Recipe: Chef Jim’s Holiday Oysters

Looking for a new family favorite? The holidays around the Smailer house wouldn’t be complete without this warm, cozy heirloom dish.

Serves 3 people

1 fennel bulb (trimmed, cored and finely diced)
2 medium Yukon gold potatoes (peeled and finely diced)
2 Tbsp. butter
1 Tbsp. olive oil
24 oysters (any type will work well)


  1. Preheat the oven to 450 degrees Fahrenheit.
  2. In a sauté pan, heat the butter and oil over medium high heat add the vegetables. Let the mixture brown on the bottom before stirring.
  3. Stir with a spatula to brown ell edges evenly. Add a little salt and a generous grind of fresh pepper.
  4. Let the mixture cool to room temperature.
  5. Shuck the oysters and place in the cast iron pan, being careful not to lose any of the liquid from the oysters.
  6. Top the oysters with the vegetable mixture and bake for approximately 8 minutes. The topping should be very hot and the oysters just cooked.
  7. Garnish with a fennel frond and enjoy this warming comfort dish.

Chef’s notes:
This recipe has been in the family for 30 years, and it’s perfect as a first course or side dish. I like to serve at least 8 oysters per person, and it’s imperative that it’s served immediately and very hot. It’s a nice touch to serve the oysters from the cast iron pan they were cooked in, straight from oven to table.

Chef Jim's Holiday Oyster Recipe

Seasonal Seafood to Tempt the Palate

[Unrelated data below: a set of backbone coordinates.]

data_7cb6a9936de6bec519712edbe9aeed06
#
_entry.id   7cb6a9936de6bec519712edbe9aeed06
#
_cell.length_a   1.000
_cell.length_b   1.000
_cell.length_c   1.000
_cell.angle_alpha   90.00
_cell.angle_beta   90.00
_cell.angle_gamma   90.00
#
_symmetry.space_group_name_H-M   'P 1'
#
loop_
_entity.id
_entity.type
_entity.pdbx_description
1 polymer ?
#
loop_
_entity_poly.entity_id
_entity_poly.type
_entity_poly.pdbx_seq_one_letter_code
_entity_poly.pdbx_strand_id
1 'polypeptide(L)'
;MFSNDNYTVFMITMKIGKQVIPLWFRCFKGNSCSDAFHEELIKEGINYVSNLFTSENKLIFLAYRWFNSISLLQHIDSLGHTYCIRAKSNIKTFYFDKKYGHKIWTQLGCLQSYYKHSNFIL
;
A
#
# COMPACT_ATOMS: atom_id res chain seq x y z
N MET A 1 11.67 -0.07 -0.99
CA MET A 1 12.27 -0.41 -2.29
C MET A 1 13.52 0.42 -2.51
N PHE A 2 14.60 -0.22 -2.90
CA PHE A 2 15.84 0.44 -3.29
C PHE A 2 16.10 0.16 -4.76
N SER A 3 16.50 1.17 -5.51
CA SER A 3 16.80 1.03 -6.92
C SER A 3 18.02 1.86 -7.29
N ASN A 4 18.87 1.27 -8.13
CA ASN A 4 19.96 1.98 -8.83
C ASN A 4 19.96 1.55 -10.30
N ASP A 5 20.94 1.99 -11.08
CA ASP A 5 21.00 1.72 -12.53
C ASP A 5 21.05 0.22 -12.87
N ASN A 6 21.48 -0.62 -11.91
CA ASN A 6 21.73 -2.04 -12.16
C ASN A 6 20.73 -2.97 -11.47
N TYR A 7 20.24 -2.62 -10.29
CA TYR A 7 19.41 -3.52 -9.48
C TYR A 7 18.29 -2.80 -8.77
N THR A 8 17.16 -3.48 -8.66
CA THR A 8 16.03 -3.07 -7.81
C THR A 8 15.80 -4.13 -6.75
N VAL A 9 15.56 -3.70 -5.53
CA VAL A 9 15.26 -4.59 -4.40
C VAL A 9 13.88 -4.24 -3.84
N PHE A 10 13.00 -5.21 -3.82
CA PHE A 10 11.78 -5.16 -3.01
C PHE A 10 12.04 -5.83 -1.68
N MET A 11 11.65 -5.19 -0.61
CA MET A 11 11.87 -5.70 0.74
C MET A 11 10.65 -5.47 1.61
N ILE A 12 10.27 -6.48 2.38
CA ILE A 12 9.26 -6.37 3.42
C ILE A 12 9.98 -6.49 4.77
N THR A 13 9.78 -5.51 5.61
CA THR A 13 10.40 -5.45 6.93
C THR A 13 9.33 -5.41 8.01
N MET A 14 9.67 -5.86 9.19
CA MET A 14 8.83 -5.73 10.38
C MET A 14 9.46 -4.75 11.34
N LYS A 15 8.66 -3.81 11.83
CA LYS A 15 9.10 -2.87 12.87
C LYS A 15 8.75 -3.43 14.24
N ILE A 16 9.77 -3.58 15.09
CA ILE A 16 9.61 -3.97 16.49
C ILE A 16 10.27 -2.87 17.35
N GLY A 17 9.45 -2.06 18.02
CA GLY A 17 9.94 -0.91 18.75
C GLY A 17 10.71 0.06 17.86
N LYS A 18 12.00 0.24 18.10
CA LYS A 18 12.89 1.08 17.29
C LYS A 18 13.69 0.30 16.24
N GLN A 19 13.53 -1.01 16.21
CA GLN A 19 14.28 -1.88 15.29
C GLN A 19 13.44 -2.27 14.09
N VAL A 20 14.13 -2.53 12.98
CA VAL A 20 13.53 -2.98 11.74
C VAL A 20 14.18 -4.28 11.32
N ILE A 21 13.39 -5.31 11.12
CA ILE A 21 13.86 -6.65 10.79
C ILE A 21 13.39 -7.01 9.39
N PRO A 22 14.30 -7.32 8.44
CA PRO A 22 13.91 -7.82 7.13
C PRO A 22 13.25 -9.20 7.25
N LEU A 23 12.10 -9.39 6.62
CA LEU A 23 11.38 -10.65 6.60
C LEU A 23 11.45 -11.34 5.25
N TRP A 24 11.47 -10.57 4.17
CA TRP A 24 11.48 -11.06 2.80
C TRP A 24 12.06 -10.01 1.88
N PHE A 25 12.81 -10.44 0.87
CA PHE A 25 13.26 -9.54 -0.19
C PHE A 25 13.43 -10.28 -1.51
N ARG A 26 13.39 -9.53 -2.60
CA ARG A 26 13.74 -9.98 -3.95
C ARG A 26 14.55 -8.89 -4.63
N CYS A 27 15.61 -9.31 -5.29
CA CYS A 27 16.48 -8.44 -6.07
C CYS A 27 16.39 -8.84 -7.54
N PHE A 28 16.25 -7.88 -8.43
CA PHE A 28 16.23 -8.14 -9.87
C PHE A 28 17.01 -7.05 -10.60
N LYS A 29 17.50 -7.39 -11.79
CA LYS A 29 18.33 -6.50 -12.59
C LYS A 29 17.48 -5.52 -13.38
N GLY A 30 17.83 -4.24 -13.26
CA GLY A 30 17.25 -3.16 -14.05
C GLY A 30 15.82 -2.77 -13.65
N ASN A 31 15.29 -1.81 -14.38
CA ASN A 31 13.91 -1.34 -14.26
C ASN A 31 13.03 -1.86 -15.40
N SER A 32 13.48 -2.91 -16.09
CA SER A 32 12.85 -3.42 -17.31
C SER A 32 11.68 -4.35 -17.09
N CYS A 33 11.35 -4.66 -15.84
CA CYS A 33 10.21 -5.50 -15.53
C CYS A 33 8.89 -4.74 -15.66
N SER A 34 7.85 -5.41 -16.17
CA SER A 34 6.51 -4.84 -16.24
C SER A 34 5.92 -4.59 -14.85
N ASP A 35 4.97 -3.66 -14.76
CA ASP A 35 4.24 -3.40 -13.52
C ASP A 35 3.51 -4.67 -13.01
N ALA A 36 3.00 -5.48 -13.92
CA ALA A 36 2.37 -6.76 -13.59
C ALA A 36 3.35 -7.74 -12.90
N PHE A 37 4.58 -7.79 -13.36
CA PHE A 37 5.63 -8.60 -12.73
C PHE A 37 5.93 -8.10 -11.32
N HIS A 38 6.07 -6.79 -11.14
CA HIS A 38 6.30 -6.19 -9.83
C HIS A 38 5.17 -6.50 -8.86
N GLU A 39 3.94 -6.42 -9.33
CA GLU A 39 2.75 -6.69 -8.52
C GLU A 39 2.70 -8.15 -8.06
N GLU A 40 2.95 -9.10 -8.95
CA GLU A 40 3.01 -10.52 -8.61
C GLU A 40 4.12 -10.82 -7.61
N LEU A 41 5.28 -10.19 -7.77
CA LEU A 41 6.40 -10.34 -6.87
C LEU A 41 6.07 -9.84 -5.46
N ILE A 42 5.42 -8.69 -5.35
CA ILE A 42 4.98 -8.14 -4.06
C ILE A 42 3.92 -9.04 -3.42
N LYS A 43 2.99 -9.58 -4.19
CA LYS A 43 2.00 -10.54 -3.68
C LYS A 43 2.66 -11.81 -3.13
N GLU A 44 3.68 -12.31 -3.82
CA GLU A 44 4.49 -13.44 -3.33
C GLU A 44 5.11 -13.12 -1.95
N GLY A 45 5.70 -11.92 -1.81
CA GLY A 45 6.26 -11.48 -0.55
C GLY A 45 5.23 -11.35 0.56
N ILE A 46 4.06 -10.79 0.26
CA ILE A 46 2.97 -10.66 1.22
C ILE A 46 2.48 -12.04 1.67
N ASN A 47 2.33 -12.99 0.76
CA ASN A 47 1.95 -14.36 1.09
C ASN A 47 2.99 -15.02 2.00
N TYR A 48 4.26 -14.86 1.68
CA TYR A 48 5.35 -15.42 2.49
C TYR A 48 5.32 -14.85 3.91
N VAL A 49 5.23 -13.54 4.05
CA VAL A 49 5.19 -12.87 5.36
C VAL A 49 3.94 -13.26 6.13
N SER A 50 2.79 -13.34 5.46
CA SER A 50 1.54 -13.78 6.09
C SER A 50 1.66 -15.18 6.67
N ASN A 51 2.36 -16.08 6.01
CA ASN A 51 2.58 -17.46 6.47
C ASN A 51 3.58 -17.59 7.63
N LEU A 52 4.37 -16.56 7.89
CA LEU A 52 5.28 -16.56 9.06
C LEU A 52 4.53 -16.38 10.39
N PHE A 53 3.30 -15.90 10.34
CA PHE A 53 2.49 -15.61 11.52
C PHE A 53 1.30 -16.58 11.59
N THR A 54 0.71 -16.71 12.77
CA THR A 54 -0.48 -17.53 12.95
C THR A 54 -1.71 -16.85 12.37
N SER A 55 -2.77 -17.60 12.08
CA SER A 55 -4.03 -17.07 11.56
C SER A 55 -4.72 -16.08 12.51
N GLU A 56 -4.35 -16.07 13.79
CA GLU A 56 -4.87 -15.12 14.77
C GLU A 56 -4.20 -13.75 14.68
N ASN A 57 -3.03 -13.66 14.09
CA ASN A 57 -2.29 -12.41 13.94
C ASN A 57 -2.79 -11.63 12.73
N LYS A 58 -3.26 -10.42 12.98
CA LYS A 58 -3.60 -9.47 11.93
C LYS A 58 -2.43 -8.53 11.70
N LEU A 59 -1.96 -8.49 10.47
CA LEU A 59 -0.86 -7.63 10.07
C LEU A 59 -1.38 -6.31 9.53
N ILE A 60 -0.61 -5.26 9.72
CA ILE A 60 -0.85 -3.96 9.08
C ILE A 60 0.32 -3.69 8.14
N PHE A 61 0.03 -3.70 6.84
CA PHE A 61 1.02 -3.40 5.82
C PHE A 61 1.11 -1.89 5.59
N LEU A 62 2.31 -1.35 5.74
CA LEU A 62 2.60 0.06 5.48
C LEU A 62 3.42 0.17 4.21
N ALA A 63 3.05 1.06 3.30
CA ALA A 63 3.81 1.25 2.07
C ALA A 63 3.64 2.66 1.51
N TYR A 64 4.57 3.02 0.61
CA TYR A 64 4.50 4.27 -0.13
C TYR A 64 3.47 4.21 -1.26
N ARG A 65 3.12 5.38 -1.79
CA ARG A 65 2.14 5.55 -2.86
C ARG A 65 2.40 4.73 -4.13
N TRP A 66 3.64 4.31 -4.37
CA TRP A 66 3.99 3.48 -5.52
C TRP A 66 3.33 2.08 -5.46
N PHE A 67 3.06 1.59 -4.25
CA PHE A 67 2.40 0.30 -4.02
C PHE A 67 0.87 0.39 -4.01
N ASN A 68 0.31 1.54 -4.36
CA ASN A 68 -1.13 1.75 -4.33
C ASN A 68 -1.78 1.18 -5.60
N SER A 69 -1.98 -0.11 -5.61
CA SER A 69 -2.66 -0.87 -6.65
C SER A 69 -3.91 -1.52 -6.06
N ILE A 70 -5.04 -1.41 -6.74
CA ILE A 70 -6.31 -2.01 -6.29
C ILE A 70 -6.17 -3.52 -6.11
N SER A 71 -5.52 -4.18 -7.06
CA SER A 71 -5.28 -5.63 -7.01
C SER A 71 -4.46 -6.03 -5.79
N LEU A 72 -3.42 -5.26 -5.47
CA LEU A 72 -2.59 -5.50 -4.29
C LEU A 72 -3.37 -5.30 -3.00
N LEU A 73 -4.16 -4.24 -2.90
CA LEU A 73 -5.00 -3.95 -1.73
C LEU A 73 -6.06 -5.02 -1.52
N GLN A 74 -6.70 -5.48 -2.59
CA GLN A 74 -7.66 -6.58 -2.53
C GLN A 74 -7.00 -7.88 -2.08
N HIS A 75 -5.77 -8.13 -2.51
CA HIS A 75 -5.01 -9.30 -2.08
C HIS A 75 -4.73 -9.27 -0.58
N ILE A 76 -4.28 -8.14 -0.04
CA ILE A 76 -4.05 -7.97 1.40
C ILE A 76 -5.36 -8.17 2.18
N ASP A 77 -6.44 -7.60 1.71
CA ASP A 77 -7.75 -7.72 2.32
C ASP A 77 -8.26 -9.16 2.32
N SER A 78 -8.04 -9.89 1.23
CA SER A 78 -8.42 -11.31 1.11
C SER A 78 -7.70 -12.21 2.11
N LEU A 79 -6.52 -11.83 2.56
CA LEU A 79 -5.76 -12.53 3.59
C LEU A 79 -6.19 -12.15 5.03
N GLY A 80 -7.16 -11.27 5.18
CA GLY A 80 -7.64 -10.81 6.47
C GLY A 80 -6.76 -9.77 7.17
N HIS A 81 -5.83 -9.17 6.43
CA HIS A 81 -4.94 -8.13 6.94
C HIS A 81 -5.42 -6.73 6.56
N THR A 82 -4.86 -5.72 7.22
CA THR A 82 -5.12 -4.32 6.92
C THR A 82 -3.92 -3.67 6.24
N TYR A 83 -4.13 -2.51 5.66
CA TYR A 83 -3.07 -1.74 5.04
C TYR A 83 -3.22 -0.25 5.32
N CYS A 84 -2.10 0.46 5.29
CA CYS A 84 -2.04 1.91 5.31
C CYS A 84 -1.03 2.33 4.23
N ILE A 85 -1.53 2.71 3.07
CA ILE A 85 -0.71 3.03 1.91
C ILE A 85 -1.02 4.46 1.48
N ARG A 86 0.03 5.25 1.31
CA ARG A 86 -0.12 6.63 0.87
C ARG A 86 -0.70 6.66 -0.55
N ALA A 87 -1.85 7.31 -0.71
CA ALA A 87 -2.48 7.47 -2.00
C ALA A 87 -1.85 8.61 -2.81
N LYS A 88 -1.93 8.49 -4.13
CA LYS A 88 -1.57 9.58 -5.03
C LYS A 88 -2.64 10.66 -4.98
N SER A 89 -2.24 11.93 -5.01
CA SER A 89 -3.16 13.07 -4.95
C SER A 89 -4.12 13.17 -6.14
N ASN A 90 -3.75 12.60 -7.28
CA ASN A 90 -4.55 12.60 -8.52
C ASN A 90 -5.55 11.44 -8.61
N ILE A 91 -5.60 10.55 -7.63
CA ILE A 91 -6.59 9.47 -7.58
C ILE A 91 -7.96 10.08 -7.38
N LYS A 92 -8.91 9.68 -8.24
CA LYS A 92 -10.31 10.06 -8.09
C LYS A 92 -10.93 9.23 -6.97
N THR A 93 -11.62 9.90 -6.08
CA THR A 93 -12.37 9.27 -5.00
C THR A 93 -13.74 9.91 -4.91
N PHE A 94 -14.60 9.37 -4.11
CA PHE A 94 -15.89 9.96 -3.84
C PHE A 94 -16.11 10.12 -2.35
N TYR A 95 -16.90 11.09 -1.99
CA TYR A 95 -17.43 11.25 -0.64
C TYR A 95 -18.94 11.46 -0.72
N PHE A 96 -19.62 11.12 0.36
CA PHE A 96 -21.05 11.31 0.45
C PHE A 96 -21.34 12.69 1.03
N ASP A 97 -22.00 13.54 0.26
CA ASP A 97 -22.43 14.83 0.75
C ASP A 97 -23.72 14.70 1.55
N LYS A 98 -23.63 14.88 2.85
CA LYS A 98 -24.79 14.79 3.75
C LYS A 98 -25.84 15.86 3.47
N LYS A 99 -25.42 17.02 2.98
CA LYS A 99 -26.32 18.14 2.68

Wild salmon and wild halibut have arrived for the spring and summer season.  These two fish are truly an iconic American species and always popular at the Boulder Cork.  The fish are sustainably harvested under strict quota systems.  With good marine stewardship we should be able to enjoy these two fish for years to come.  I eagerly await these two “king of fish” and will have them on the menu and as specials all season long.

Jim with SalmonPair either of these flavorful fishes with a Pinot Noir or Chardonnay from the Boulder Cork’s award winning wine list. Pinot Noirs, which are light on tannins, go well with salmon.  For baked halibut a Pinot will also work. Also, consider a Chardonnay or Pinot Gris.

I am sharing two quick and easy recipes that may be used with both fish. I recommend grilling salmon on a charcoal or gas grill.  I think halibut’s mild flavor is best suited for oven baking or pan sauté. Enjoy!

Parsley Vinaigrette

  • 2 large bunches of flat leaf or curly parsley with tough stems removed
  • 2 tsp. shallot minced
  • 1 lemon zest and juice
  • 2 T white wine vinegar
  • 3/4 cup of best quality olive oil
  • salt and fresh ground pepper to taste

Place all ingredients in to a food processor and make a course puree. Spoon on to fish and serve.

Buttermilk and Fresh Dill Sauce

  • 3 T buttermilk
  • 6 T mayonnaise
  • 2 T celery chopped fine
  • 2 T red onion minced
  • 2 T fresh dill chopped
  • 2 T parsley chopped
  • 1 tsp coarse mustard
  • 1 tsp Dijon mustard
  • salt and fresh pepper

Combine above ingredients with a whisk and spoon over fish.